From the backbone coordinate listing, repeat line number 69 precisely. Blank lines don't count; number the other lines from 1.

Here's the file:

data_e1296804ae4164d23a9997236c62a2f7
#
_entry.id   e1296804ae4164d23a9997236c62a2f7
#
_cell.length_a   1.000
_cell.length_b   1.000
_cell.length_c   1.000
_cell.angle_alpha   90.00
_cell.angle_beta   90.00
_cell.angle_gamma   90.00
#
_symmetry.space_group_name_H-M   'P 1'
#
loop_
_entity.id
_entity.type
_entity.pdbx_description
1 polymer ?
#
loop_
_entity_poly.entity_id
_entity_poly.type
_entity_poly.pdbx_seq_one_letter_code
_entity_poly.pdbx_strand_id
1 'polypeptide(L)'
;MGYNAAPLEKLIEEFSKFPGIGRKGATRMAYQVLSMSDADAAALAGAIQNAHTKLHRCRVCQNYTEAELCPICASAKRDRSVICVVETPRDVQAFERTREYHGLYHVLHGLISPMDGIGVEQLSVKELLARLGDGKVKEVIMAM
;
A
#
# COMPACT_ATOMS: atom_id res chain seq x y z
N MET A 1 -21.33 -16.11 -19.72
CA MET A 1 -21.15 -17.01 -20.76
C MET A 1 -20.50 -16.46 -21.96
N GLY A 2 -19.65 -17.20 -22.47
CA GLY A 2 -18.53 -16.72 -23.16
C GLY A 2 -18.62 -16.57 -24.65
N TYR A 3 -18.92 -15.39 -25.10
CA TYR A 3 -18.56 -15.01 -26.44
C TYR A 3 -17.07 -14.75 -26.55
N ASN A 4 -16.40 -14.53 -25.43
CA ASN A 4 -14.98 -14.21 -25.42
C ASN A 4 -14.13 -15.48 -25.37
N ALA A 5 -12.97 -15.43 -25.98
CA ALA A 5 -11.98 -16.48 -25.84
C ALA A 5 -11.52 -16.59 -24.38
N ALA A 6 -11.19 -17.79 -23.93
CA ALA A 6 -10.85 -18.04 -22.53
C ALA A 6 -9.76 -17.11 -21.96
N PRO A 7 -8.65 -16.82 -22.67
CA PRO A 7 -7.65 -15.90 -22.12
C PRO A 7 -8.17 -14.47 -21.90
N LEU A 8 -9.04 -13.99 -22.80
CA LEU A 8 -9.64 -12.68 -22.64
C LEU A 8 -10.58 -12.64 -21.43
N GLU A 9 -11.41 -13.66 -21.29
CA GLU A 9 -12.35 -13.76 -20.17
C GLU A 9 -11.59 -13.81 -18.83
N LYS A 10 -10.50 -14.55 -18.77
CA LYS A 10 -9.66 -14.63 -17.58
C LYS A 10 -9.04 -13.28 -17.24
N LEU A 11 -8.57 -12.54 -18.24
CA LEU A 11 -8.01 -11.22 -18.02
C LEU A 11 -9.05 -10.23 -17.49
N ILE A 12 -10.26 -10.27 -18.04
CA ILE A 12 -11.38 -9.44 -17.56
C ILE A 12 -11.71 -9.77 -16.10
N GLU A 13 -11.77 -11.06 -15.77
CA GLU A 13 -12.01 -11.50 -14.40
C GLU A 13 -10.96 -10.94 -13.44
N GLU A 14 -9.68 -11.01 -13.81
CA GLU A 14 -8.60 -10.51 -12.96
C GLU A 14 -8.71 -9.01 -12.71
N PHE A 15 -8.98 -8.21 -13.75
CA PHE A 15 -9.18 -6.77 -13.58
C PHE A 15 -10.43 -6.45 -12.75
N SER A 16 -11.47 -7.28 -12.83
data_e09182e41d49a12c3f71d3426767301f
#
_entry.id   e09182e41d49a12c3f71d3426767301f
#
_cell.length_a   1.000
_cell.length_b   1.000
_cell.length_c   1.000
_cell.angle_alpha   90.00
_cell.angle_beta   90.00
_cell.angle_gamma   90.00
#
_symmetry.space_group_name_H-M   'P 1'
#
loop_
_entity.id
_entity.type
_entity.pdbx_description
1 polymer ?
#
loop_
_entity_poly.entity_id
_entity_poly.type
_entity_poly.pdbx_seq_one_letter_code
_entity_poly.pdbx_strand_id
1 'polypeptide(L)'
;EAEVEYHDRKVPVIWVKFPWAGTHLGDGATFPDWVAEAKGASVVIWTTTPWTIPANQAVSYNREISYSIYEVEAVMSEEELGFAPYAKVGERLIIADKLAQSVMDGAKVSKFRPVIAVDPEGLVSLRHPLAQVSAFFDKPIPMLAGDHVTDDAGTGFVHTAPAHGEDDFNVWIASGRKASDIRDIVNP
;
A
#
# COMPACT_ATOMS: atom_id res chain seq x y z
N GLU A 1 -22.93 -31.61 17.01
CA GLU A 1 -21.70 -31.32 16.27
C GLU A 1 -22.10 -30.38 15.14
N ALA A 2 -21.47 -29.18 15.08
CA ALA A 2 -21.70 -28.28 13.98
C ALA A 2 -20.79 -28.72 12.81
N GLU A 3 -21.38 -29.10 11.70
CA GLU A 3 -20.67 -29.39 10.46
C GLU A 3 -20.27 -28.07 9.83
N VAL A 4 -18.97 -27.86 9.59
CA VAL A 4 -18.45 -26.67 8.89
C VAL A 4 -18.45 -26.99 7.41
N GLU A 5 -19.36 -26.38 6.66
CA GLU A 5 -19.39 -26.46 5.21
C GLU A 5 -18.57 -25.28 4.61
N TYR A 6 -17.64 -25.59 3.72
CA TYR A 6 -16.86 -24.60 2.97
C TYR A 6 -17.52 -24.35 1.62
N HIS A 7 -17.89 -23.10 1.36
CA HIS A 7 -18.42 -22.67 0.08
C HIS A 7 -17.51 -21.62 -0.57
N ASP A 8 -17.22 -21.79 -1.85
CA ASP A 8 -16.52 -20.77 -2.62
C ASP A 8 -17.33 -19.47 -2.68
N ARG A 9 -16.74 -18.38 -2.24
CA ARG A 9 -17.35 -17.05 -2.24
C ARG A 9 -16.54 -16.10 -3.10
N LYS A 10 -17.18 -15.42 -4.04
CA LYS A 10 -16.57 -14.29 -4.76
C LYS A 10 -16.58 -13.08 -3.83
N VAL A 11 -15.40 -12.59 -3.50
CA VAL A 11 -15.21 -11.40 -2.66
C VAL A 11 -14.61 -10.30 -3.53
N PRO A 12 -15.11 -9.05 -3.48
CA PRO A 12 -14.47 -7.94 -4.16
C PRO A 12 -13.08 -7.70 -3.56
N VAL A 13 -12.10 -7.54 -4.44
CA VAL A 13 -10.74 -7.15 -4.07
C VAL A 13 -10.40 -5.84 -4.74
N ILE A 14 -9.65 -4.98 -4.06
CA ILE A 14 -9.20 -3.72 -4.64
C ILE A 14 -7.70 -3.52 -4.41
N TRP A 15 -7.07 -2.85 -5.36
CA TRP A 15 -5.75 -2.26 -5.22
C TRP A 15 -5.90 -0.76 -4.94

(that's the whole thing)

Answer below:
C GLU A 13 -10.96 -10.94 -13.44